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Inner Classes or Closures

38 replies on 3 pages. Most recent reply: Apr 16, 2007 8:34 PM by Howard Lovatt

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Howard Lovatt

Posts: 321
Nickname: hlovatt
Registered: Mar, 2003

Inner Classes or Closures (View in Weblogs)
Posted: Oct 15, 2006 6:00 AM
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Summary
One of the areas receiving a lot of attention for J7 is simplifying and extending the capabilities of inner classes or adding a new construct the closure. This blog examines the options and compares the different proposals using a typical example, inject.
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I have editted this blog to incorporate some improvements suggested by Neal Gafter - thanks Neal.

Since this is my virgin blog I would like to thank Bill for agreeing to me blogging and say that I will be blogging mostly about Design Patterns in Java. Particularly my own pet project a Pattern Enforcing Compiler™ (PEC™) for Java. However this first blog is about proposed new features for Java 7 — wow we are talking about 7 and 6 isn't done and dusted yet!

One of the areas receiving a lot of attention for J7 is simplifying and extending the capabilities of inner classes or adding a new construct the closure. This blog examines the options and compares the different proposals using a typical example, inject. Amongst the options on the web are:

  1. Do nothing — Mitts off my favourite language!
  2. Add Closures - which are like inner classes but have read and write access local variables and return exits from the enclosing method as well as exiting from the closure (some proposals support break and continue as well as return). E.g. BGGA Closures, proposed by Bracha, Gafter, Gosling, and Ahe.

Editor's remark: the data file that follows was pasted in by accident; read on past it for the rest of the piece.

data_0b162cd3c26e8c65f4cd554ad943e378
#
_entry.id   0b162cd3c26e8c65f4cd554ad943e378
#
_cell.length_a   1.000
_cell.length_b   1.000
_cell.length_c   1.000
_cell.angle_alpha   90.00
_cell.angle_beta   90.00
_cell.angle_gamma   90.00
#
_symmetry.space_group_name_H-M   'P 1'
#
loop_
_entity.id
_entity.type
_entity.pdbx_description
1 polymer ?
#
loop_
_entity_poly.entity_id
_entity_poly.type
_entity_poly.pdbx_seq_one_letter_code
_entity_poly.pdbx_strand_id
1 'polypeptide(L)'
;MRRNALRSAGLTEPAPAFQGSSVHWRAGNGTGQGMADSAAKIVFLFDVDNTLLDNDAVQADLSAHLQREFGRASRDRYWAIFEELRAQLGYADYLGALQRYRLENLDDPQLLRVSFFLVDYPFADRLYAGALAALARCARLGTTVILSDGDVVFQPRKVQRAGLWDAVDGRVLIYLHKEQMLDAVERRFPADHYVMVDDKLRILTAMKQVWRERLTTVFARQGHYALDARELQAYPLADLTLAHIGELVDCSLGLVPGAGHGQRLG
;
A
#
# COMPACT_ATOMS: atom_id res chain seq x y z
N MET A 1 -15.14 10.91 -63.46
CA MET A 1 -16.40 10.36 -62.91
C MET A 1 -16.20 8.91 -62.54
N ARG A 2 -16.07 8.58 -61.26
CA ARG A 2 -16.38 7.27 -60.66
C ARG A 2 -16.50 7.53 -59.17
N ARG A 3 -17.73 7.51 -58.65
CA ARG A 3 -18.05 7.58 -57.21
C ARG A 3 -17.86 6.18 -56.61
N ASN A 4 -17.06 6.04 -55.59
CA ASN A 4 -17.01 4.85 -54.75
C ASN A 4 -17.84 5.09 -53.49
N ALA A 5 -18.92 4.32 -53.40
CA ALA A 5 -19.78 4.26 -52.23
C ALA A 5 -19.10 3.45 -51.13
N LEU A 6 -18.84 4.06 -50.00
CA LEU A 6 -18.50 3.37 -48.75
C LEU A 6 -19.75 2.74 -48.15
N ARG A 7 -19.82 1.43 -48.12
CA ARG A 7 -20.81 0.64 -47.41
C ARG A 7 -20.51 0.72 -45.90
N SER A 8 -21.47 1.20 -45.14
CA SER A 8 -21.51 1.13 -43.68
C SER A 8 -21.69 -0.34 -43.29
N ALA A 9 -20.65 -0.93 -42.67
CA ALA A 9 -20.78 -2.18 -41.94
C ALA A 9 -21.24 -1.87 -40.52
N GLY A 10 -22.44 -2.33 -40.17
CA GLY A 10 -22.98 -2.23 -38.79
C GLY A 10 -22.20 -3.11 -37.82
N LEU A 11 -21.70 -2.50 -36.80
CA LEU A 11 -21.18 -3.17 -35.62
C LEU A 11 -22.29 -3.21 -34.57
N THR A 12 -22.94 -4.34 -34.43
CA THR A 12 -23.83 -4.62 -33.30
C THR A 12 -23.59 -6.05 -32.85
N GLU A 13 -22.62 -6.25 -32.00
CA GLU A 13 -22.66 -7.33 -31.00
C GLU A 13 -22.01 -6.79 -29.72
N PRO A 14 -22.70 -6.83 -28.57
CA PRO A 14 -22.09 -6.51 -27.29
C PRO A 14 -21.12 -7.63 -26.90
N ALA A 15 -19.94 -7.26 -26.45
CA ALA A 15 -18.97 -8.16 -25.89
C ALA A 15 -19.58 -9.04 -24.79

3. Add spiffy new syntax that makes anonymous inner classes instance creation shorter and let inner classes have write access to local variables (return acts as it currently does for an inner class). E.g. Concise Instance Creation Expressions (CICE), proposed by Bloch, Lea, and Lee.
  4. Shorter Syntax for Common Operations in general but with some bias to make inner class syntax, in particular, shorter and to give inner classes write access to locals (return acts as it currently does for an inner class). E.g. SSCO Request For Enhancement 6389769, proposed by Yours Truly (note the wild mismatch in standing between the Authors of the first two proposal and the third :).

In the Appendix to this blog an alternative SSCO proposal to RFE 6389769 is given and this proposal is used in the example given below. The example below is straight forward, so you probably don't need to read the details of the three proposals to understand the example. The details of the proposals are however worth a read to understand the thought process behind the proposals.

Examples